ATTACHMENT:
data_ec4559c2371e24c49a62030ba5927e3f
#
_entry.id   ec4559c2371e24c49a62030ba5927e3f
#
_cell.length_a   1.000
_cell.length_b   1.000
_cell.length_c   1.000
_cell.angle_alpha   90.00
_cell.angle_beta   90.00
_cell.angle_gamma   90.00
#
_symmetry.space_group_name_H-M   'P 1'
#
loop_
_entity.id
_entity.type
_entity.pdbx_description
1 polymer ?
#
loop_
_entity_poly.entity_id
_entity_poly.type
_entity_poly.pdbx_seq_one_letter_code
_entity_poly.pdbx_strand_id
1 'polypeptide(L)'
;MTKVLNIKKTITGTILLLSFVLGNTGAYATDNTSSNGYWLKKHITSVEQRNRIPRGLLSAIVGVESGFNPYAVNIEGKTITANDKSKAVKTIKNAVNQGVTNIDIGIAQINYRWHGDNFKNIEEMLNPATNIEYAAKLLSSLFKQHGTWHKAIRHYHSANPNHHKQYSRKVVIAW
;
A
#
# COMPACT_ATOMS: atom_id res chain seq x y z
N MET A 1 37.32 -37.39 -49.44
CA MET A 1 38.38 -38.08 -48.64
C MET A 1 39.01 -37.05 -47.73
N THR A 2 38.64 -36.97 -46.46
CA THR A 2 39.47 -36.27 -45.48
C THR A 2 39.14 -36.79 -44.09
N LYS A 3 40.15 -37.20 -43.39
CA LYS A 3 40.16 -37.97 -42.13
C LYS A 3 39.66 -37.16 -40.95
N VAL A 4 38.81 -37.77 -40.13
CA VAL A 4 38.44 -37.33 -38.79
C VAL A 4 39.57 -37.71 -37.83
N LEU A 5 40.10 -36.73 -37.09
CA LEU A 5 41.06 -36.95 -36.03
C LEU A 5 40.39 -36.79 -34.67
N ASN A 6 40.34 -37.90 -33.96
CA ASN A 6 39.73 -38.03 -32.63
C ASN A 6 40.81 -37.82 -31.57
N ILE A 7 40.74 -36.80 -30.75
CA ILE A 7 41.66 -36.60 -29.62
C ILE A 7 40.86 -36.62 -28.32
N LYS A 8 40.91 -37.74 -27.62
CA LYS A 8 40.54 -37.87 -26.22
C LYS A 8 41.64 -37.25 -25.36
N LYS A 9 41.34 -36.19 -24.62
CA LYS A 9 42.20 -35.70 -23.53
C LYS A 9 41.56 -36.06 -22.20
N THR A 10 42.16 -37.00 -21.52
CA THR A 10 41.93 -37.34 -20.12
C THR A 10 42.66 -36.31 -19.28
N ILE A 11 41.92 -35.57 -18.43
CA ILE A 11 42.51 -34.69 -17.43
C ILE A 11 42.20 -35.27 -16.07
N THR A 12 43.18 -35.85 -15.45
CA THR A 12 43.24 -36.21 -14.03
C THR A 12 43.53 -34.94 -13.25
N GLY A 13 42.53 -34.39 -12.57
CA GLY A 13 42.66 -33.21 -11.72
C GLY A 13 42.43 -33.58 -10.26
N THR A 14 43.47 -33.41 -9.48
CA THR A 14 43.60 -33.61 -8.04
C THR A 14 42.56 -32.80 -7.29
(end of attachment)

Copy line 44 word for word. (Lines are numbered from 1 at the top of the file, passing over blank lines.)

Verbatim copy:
CA LEU A 5 41.06 -36.95 -36.03